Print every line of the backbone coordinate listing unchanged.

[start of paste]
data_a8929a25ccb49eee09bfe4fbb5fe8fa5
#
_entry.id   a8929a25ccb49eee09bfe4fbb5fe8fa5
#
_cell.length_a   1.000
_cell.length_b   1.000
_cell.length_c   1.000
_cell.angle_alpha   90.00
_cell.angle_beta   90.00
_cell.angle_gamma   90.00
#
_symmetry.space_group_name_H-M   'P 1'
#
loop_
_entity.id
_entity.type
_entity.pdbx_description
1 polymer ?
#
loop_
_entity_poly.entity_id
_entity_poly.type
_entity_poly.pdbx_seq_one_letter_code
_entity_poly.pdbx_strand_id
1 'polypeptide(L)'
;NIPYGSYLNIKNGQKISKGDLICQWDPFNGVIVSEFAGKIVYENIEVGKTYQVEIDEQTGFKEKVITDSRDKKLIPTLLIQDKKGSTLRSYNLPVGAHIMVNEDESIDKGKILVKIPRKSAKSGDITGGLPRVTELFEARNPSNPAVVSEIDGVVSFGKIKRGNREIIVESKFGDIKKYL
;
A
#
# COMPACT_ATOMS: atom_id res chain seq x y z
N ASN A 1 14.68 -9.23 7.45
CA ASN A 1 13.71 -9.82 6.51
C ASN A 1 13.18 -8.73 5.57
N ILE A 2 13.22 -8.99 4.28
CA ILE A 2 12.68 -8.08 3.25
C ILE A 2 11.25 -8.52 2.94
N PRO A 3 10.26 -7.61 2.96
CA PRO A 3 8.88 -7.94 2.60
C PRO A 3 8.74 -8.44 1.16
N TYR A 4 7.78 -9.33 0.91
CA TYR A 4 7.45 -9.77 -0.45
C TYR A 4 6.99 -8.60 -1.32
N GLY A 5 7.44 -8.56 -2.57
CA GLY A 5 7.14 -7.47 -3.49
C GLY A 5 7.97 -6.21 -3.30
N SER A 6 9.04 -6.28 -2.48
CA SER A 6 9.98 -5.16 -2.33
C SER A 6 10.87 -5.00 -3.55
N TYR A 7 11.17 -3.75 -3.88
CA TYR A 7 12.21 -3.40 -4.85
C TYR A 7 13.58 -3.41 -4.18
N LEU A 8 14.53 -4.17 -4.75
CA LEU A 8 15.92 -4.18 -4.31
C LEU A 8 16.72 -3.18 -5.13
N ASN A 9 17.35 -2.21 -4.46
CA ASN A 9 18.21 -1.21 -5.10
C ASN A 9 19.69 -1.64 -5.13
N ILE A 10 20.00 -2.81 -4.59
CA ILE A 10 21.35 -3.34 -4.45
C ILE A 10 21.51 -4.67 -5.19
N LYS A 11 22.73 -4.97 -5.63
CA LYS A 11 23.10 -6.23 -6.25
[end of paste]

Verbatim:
data_a8929a25ccb49eee09bfe4fbb5fe8fa5
#
_entry.id   a8929a25ccb49eee09bfe4fbb5fe8fa5
#
_cell.length_a   1.000
_cell.length_b   1.000
_cell.length_c   1.000
_cell.angle_alpha   90.00
_cell.angle_beta   90.00
_cell.angle_gamma   90.00
#
_symmetry.space_group_name_H-M   'P 1'
#
loop_
_entity.id
_entity.type
_entity.pdbx_description
1 polymer ?
#
loop_
_entity_poly.entity_id
_entity_poly.type
_entity_poly.pdbx_seq_one_letter_code
_entity_poly.pdbx_strand_id
1 'polypeptide(L)'
;NIPYGSYLNIKNGQKISKGDLICQWDPFNGVIVSEFAGKIVYENIEVGKTYQVEIDEQTGFKEKVITDSRDKKLIPTLLIQDKKGSTLRSYNLPVGAHIMVNEDESIDKGKILVKIPRKSAKSGDITGGLPRVTELFEARNPSNPAVVSEIDGVVSFGKIKRGNREIIVESKFGDIKKYL
;
A
#
# COMPACT_ATOMS: atom_id res chain seq x y z
N ASN A 1 14.68 -9.23 7.45
CA ASN A 1 13.71 -9.82 6.51
C ASN A 1 13.18 -8.73 5.57
N ILE A 2 13.22 -8.99 4.28
CA ILE A 2 12.68 -8.08 3.25
C ILE A 2 11.25 -8.52 2.94
N PRO A 3 10.26 -7.61 2.96
CA PRO A 3 8.88 -7.94 2.60
C PRO A 3 8.74 -8.44 1.16
N TYR A 4 7.78 -9.33 0.91
CA TYR A 4 7.45 -9.77 -0.45
C TYR A 4 6.99 -8.60 -1.32
N GLY A 5 7.44 -8.56 -2.57
CA GLY A 5 7.14 -7.47 -3.49
C GLY A 5 7.97 -6.21 -3.30
N SER A 6 9.04 -6.28 -2.48
CA SER A 6 9.98 -5.16 -2.33
C SER A 6 10.87 -5.00 -3.55
N TYR A 7 11.17 -3.75 -3.88
CA TYR A 7 12.21 -3.40 -4.85
C TYR A 7 13.58 -3.41 -4.18
N LEU A 8 14.53 -4.17 -4.75
CA LEU A 8 15.92 -4.18 -4.31
C LEU A 8 16.72 -3.18 -5.13
N ASN A 9 17.35 -2.21 -4.46
CA ASN A 9 18.21 -1.21 -5.10
C ASN A 9 19.69 -1.64 -5.13
N ILE A 10 20.00 -2.81 -4.59
CA ILE A 10 21.35 -3.34 -4.45
C ILE A 10 21.51 -4.67 -5.19
N LYS A 11 22.73 -4.97 -5.63
CA LYS A 11 23.10 -6.23 -6.25